It was somewhat of a shock for me to have found out years ago that the Tasmanian Devil was in fact a bona fide living, breathing organism. Popularised and trademarked as the over-exuberant, devious Loony Tunes character, the Tassie Devil is in fact one of the many beautiful oddities that reside on our homeland, and is, now that you can only spot the Tasmanian Tiger on Cascade labels, the only surviving marsupial carnivore on the planet. On top of the many mammalian extinctions on the Australian mainland which has forced the Devil to its corner sanctuary of Tasmania, this fact is doubly disconcerting due to the disarming facial tumor that has rapidly been depleting population numbers for the last 20 years. This belligerent national icon is now very much threatened, and fighting for its life. Luckily, a consortium of people vested in the future survival of the animal is pulling out all stops to prevent its extinction.
At Concord Vet Pet Blog we thought we’d divert our gaze from our domestic critters and instead shine a light on the unique fauna produced by the Australian wilderness. We have all heard of Australia’s internationally prized and protected species, some of which like the koala and platypus are virtually synonymous with Australia. I’m sure many of you have at some point on your travels been asked if you had them as pets. Depending on your penchant for mischief, you may have, like myself, replied in the affirmative, and feigned a call back home to ask your partner how your “pet” was going.
Yet how many of us really know the extent of our natural patrimony, or have witnessed the abundant biodiversity of our country? Given the impossibility of seeing all of them first hand, each week we’ll showcase an animal you may have never even heard of, to help acquaint you with Australia’s other citizens. This week: the Bandicoot, a marvellous marsupial that inspired a best-selling computer games series.
Around 21 species of Bandicoot are known to exist exclusively in Australia. Perhaps the two most recognisable ones are the bilby, and the long-nosed bandicoot, the long nose being an evolutionary adaptation and not the outcome of a life of mythomania. The bandicoot is classified as a marsupial, a specific kind of mammal that carries its young in pouches. However it is distinguished from other marsupials by having:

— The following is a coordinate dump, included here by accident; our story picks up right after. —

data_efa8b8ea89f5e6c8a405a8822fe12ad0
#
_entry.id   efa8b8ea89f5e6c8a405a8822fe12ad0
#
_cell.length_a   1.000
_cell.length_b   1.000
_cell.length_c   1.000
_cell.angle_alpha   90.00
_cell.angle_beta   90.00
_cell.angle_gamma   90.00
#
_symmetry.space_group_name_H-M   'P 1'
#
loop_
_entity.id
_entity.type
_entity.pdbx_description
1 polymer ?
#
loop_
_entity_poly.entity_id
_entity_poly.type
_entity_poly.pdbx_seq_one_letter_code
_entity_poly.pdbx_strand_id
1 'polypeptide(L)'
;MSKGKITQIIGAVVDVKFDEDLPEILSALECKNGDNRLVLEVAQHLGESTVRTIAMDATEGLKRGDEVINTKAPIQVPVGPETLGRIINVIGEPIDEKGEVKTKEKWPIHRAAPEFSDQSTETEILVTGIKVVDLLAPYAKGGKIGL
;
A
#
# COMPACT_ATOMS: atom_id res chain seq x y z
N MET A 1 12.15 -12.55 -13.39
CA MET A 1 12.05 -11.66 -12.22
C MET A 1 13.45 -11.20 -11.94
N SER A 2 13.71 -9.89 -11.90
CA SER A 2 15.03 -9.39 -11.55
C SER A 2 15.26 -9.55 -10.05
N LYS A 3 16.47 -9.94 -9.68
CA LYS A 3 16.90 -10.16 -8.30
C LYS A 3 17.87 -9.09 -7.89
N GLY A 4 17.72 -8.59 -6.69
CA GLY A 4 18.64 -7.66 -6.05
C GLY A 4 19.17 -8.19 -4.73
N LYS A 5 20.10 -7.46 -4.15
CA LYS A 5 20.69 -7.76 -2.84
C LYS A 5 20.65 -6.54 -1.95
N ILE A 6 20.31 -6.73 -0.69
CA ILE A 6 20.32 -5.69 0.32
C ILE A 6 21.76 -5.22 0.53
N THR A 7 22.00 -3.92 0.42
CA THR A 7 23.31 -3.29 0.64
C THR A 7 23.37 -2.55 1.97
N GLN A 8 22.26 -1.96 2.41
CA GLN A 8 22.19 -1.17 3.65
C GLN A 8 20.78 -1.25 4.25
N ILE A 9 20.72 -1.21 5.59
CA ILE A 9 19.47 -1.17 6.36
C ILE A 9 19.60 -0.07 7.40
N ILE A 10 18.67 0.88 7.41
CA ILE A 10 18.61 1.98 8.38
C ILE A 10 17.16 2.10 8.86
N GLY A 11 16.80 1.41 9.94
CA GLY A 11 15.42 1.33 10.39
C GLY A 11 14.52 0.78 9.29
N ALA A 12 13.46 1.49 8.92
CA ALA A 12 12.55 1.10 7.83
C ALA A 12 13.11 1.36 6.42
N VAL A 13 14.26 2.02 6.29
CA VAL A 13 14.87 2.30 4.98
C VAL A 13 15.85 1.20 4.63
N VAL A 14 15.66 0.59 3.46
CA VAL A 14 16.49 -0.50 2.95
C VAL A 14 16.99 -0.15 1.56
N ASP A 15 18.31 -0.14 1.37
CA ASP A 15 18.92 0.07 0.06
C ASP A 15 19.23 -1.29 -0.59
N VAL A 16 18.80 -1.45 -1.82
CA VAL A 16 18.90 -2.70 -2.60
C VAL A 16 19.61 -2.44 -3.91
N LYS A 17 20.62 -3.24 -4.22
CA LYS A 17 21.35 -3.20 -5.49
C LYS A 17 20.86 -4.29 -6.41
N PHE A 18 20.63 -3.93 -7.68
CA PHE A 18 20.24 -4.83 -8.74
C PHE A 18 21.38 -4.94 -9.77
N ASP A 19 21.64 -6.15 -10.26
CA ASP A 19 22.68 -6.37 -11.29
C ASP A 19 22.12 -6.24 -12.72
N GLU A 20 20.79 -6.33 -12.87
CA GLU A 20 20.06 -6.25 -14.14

· incisor teeth to munch on insects and flesh
· second and third toes that grow together, a homologous structure shared by the kangaroo
That is not all they share with the kangaroo. Although Bandicoots are much smaller than their evolutionary cousins, ranging from 6 to 22 inches in length, they too move around their environment by hopping on their larger hind legs. Bandicoots are nocturnal creatures, meaning they only surface at night-time after a day of residing in logs, tunnels or whatever crevices they find. Their fur varies across species from orange to grey, brown to striped.
The long-nosed species is probably the most well known. Its name is derived from its most conspicuous characteristic: its long and pointed muzzle. Its coat is composed of rough bristles. The long nose is employed to reach insects and other invertebrates after the paws have dug holes in the forest floor, however as an omnivore, it can also munch on plant roots. The drive to find food results in patented night-time whistles and grunts.
Long-nosed bandicoots reside across the entirety of the East Coast of Australia, principally in rainforests where they soak up the moisture. They breed all year round, although winter is generally avoided. A young bandicoot independently roams its habitat after 8 weeks of suckling the mother’s teets. It’s adaptability to many habitats means the population is regarded as largely stable and not endangered.
“Dingo ate my baby” is probably the most hackneyed line used in popular culture to spoof Australia and Aussies. It has the honours of being recycled in 3 of the biggest shows of the last 20 years: Seinfeld, The Simpsons and Family Guy. That’s a pretty impressive, inter-generational reverberation. Woe unto Lindy Chamberlain who has been condemned to forever wear that tag and bear the brunt of tacky pub jokes, even though, ironically, she never in fact said it. Yet how many would know that as an apex predator, the dingo’s appetite has a preference for a diet other than your unsuspecting tot?